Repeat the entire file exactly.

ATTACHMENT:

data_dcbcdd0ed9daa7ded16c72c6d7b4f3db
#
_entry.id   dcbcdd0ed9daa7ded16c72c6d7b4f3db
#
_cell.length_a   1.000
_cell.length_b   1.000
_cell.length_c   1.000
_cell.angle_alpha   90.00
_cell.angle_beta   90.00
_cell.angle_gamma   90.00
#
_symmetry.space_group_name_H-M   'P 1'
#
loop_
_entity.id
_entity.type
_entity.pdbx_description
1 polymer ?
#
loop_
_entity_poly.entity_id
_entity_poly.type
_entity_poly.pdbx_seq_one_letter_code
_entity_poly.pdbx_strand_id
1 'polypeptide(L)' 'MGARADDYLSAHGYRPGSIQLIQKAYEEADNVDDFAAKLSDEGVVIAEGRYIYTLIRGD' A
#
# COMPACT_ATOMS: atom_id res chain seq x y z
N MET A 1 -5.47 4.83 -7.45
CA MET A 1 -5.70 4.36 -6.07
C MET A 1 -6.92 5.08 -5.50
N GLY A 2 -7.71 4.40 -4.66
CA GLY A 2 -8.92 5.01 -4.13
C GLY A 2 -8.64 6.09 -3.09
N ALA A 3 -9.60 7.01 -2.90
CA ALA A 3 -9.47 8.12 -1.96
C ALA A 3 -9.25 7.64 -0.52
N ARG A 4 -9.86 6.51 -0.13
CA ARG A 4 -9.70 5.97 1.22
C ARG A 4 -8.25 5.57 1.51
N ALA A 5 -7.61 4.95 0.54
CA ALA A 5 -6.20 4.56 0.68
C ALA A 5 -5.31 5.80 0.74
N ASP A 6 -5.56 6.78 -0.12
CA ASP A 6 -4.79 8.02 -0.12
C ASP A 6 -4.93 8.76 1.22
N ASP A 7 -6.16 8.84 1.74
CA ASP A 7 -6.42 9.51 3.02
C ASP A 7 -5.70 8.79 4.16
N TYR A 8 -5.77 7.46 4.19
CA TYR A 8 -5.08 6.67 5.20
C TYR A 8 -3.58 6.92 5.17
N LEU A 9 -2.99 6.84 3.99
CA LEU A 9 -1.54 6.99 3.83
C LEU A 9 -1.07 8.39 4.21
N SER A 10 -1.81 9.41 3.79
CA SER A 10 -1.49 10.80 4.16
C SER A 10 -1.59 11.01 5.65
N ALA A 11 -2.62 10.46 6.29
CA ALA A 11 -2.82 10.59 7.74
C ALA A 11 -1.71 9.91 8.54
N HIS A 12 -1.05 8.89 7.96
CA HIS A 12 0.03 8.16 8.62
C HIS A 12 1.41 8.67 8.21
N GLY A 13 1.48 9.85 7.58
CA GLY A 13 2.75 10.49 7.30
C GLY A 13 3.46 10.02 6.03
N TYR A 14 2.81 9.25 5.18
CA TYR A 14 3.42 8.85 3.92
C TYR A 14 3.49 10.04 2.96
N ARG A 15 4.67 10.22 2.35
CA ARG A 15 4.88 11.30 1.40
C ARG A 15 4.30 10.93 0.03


data_dcbcdd0ed9daa7ded16c72c6d7b4f3db
#
_entry.id   dcbcdd0ed9daa7ded16c72c6d7b4f3db
#
_cell.length_a   1.000
_cell.length_b   1.000
_cell.length_c   1.000
_cell.angle_alpha   90.00
_cell.angle_beta   90.00
_cell.angle_gamma   90.00
#
_symmetry.space_group_name_H-M   'P 1'
#
loop_
_entity.id
_entity.type
_entity.pdbx_description
1 polymer ?
#
loop_
_entity_poly.entity_id
_entity_poly.type
_entity_poly.pdbx_seq_one_letter_code
_entity_poly.pdbx_strand_id
1 'polypeptide(L)' 'MGARADDYLSAHGYRPGSIQLIQKAYEEADNVDDFAAKLSDEGVVIAEGRYIYTLIRGD' A
#
# COMPACT_ATOMS: atom_id res chain seq x y z
N MET A 1 -5.47 4.83 -7.45
CA MET A 1 -5.70 4.36 -6.07
C MET A 1 -6.92 5.08 -5.50
N GLY A 2 -7.71 4.40 -4.66
CA GLY A 2 -8.92 5.01 -4.13
C GLY A 2 -8.64 6.09 -3.09
N ALA A 3 -9.60 7.01 -2.90
CA ALA A 3 -9.47 8.12 -1.96
C ALA A 3 -9.25 7.64 -0.52
N ARG A 4 -9.86 6.51 -0.13
CA ARG A 4 -9.70 5.97 1.22
C ARG A 4 -8.25 5.57 1.51
N ALA A 5 -7.61 4.95 0.54
CA ALA A 5 -6.20 4.56 0.68
C ALA A 5 -5.31 5.80 0.74
N ASP A 6 -5.56 6.78 -0.12
CA ASP A 6 -4.79 8.02 -0.12
C ASP A 6 -4.93 8.76 1.22
N ASP A 7 -6.16 8.84 1.74
CA ASP A 7 -6.42 9.51 3.02
C ASP A 7 -5.70 8.79 4.16
N TYR A 8 -5.77 7.46 4.19
CA TYR A 8 -5.08 6.67 5.20
C TYR A 8 -3.58 6.92 5.17
N LEU A 9 -2.99 6.84 3.99
CA LEU A 9 -1.54 6.99 3.83
C LEU A 9 -1.07 8.39 4.21
N SER A 10 -1.81 9.41 3.79
CA SER A 10 -1.49 10.80 4.16
C SER A 10 -1.59 11.01 5.65
N ALA A 11 -2.62 10.46 6.29
CA ALA A 11 -2.82 10.59 7.74
C ALA A 11 -1.71 9.91 8.54
N HIS A 12 -1.05 8.89 7.96
CA HIS A 12 0.03 8.16 8.62
C HIS A 12 1.41 8.67 8.21
N GLY A 13 1.48 9.85 7.58
CA GLY A 13 2.75 10.49 7.30
C GLY A 13 3.46 10.02 6.03
N TYR A 14 2.81 9.25 5.18
CA TYR A 14 3.42 8.85 3.92
C TYR A 14 3.49 10.04 2.96
N ARG A 15 4.67 10.22 2.35
CA ARG A 15 4.88 11.30 1.40
C ARG A 15 4.30 10.93 0.03